For Mandela Day, The Sekela Foundation is working to support 250 families in Alexandra township, Johannesburg with food parcels. They are seeking financial donations as one parcel costs R500 (just under $30). Find out more about the Sekela Foundation's work, its Mandela Day appeal, and how you can get involved here

You can also donate items such as clothes, toiletries, and blankets to an organisation, orphanage, or school near you or close to your heart. 

3. Sign Up for a Community Clean Up

Clean up operations get underway at a shopping centre in Vosloorus, near Johannesburg, July 15, 2021.
Clean up operations get underway at a shopping centre in Vosloorus, near Johannesburg, July 15, 2021.
Image: Themba Hadebe/AP

Communities in KwaZulu-Natal (KZN) have begun a process of repairing the damage caused by the raging floods the province experienced in April. Government has also offered the residents some relief by building 108 temporary houses for the victims of the floods. However, there are still thousands who are still trying to find shelter in tents and halls.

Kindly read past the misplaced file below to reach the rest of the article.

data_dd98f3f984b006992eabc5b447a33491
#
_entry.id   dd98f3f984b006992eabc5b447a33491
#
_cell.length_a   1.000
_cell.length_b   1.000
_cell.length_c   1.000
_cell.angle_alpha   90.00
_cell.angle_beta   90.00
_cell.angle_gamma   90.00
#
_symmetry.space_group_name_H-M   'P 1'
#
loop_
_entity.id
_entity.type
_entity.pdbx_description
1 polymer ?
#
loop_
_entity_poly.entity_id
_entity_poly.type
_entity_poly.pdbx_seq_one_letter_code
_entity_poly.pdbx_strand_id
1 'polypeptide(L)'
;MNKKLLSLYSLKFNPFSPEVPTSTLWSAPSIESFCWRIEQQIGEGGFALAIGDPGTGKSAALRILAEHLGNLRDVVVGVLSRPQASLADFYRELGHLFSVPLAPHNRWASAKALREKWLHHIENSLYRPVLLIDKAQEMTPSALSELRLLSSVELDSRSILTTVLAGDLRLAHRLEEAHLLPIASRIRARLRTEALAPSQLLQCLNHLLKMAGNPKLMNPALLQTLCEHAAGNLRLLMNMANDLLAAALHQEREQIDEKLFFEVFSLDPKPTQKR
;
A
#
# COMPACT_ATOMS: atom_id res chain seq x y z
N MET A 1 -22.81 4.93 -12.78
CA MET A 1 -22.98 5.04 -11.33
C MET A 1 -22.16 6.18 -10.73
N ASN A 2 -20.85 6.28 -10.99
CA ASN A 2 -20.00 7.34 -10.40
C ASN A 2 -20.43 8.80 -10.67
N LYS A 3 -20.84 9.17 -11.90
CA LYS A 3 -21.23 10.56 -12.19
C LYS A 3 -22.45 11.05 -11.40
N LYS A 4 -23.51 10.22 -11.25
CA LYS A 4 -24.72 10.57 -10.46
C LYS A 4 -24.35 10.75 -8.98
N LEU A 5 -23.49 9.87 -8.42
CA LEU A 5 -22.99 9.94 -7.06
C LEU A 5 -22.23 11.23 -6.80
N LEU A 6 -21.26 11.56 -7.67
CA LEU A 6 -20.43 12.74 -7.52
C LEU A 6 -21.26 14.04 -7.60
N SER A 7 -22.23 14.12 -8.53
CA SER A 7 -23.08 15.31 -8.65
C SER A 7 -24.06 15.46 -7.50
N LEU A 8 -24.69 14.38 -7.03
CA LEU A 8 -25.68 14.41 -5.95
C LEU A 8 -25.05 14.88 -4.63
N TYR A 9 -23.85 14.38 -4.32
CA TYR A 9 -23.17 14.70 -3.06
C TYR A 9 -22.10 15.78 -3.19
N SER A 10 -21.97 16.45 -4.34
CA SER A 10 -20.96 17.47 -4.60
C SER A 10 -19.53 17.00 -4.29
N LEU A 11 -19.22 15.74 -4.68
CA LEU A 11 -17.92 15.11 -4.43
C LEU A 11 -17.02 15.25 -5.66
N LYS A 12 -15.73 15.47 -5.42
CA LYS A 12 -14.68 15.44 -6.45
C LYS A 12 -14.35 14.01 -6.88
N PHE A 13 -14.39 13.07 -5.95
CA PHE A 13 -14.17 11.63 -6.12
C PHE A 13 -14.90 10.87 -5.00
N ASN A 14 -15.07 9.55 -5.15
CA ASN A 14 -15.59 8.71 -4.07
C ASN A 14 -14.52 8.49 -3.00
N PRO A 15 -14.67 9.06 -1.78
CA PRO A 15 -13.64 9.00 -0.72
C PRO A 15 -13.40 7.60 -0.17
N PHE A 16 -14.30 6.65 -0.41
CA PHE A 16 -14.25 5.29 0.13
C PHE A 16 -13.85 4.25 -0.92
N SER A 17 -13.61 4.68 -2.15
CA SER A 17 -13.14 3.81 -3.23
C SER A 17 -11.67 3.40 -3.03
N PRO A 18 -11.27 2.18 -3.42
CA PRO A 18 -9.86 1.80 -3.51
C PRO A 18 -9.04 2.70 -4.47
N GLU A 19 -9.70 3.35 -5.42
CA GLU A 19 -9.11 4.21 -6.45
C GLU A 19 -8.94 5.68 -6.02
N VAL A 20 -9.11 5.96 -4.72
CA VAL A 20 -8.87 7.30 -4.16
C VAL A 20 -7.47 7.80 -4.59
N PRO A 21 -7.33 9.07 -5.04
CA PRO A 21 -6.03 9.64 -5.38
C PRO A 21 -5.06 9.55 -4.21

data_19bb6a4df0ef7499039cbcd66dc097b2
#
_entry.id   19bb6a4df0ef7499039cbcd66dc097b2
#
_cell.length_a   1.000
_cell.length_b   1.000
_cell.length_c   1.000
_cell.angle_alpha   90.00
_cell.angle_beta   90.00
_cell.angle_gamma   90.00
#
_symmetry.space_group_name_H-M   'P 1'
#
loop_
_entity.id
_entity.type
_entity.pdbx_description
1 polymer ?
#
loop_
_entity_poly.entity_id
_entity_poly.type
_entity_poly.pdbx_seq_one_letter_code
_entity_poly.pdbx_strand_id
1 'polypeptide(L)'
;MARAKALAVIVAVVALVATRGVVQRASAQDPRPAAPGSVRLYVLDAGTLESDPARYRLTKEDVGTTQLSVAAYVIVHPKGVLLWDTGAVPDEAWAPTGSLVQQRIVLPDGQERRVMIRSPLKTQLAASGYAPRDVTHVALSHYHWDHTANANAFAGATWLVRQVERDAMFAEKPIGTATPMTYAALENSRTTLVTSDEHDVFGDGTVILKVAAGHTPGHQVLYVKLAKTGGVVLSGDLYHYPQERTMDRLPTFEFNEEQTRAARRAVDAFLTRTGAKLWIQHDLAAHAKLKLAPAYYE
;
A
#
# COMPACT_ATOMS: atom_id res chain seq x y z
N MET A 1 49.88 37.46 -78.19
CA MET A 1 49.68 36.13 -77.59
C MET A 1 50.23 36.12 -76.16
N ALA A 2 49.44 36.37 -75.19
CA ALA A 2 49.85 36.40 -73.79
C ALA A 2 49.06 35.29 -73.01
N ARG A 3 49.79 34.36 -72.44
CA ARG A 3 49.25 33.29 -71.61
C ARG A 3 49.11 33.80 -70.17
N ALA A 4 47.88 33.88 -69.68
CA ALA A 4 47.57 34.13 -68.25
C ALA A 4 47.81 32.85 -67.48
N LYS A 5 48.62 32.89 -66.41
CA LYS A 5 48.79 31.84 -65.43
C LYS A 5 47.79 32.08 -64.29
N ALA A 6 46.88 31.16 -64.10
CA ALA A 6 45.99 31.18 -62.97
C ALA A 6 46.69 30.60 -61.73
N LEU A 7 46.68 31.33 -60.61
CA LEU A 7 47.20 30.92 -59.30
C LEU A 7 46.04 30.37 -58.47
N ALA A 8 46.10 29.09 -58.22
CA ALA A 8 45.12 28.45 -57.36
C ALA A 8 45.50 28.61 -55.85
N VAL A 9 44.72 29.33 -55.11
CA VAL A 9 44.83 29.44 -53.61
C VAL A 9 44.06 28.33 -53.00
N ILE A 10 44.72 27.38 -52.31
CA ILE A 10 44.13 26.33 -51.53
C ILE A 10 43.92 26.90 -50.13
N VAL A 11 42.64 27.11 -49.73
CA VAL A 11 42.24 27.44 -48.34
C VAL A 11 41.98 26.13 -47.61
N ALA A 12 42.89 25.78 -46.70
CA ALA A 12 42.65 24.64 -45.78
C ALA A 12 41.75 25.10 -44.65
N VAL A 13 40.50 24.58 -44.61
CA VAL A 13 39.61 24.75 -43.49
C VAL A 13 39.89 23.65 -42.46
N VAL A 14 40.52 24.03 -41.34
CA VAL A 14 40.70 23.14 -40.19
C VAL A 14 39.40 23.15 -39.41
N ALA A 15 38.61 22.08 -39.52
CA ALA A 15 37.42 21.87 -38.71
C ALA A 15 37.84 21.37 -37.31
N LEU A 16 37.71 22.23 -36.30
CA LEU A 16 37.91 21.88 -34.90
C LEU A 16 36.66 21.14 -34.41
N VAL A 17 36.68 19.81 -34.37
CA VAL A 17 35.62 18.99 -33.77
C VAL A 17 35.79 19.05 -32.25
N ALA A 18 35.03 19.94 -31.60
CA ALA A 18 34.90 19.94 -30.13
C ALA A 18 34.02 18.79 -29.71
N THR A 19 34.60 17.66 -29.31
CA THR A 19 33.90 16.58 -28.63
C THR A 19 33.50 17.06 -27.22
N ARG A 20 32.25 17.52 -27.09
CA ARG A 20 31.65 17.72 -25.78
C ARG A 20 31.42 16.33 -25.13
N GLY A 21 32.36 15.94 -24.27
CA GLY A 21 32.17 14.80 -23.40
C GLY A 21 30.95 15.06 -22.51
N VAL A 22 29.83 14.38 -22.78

Furthermore, littering and waste disposal is a major problem for many communities across South Africa as some municipalities have witnessed problems with waste collection problems and general service delivery problems. 

You can play your part this Mandela Day by committing 67 minutes to help rebuild communities if you are in KZN, or by picking up waste and recycling if you are anywhere else in the country. 

4. Buy a Bed for Someone in Need

You can make sure that someone facing homelessness in the city of Cape Town, where homelessness is a growing social issue, has a place to sleep at night. 

The Haven Night Shelter, who currently have 15 night shelters in the Cape Town region, have a facility in which you can book a night's stay at one of their shelters for someone in need. All you have to do is donate from as little as R15 to R750 to the shelter to secure a bed for someone in need of shelter.

Visit their website here for everything you need to know about the initiative and how to donate.